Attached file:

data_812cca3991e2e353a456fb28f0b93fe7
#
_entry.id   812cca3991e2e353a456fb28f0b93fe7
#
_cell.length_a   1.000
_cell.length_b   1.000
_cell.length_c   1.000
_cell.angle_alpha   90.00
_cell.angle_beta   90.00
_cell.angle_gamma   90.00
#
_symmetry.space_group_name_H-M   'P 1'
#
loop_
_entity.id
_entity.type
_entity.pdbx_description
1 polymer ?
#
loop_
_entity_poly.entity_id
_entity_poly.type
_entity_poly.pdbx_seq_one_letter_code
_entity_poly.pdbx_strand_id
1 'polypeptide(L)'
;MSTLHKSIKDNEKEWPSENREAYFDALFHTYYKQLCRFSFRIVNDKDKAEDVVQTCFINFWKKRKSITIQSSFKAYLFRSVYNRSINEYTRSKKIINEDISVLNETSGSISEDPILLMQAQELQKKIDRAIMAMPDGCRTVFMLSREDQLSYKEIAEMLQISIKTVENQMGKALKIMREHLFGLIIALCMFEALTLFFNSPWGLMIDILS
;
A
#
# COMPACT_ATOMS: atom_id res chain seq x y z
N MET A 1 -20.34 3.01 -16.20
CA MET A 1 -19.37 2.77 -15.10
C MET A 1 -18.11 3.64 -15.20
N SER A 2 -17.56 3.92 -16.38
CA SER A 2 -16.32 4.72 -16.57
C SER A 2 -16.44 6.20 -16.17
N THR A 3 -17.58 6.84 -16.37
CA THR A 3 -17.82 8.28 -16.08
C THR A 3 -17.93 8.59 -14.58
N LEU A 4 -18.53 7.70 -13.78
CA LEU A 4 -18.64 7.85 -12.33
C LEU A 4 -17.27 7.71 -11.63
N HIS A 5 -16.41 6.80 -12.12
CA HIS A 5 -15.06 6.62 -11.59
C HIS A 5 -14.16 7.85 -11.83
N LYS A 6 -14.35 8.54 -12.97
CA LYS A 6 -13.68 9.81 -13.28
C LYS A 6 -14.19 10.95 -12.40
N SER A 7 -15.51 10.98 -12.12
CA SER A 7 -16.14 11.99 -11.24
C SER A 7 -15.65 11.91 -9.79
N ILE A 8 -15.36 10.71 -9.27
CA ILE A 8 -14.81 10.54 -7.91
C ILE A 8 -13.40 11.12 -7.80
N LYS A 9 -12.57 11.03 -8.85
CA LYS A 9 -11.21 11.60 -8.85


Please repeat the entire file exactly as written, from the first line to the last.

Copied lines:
data_812cca3991e2e353a456fb28f0b93fe7
#
_entry.id   812cca3991e2e353a456fb28f0b93fe7
#
_cell.length_a   1.000
_cell.length_b   1.000
_cell.length_c   1.000
_cell.angle_alpha   90.00
_cell.angle_beta   90.00
_cell.angle_gamma   90.00
#
_symmetry.space_group_name_H-M   'P 1'
#
loop_
_entity.id
_entity.type
_entity.pdbx_description
1 polymer ?
#
loop_
_entity_poly.entity_id
_entity_poly.type
_entity_poly.pdbx_seq_one_letter_code
_entity_poly.pdbx_strand_id
1 'polypeptide(L)'
;MSTLHKSIKDNEKEWPSENREAYFDALFHTYYKQLCRFSFRIVNDKDKAEDVVQTCFINFWKKRKSITIQSSFKAYLFRSVYNRSINEYTRSKKIINEDISVLNETSGSISEDPILLMQAQELQKKIDRAIMAMPDGCRTVFMLSREDQLSYKEIAEMLQISIKTVENQMGKALKIMREHLFGLIIALCMFEALTLFFNSPWGLMIDILS
;
A
#
# COMPACT_ATOMS: atom_id res chain seq x y z
N MET A 1 -20.34 3.01 -16.20
CA MET A 1 -19.37 2.77 -15.10
C MET A 1 -18.11 3.64 -15.20
N SER A 2 -17.56 3.92 -16.38
CA SER A 2 -16.32 4.72 -16.57
C SER A 2 -16.44 6.20 -16.17
N THR A 3 -17.58 6.84 -16.37
CA THR A 3 -17.82 8.28 -16.08
C THR A 3 -17.93 8.59 -14.58
N LEU A 4 -18.53 7.70 -13.78
CA LEU A 4 -18.64 7.85 -12.33
C LEU A 4 -17.27 7.71 -11.63
N HIS A 5 -16.41 6.80 -12.12
CA HIS A 5 -15.06 6.62 -11.59
C HIS A 5 -14.16 7.85 -11.83
N LYS A 6 -14.35 8.54 -12.97
CA LYS A 6 -13.68 9.81 -13.28
C LYS A 6 -14.19 10.95 -12.40
N SER A 7 -15.51 10.98 -12.12
CA SER A 7 -16.14 11.99 -11.24
C SER A 7 -15.65 11.91 -9.79
N ILE A 8 -15.36 10.71 -9.27
CA ILE A 8 -14.81 10.54 -7.91
C ILE A 8 -13.40 11.12 -7.80
N LYS A 9 -12.57 11.03 -8.85
CA LYS A 9 -11.21 11.60 -8.85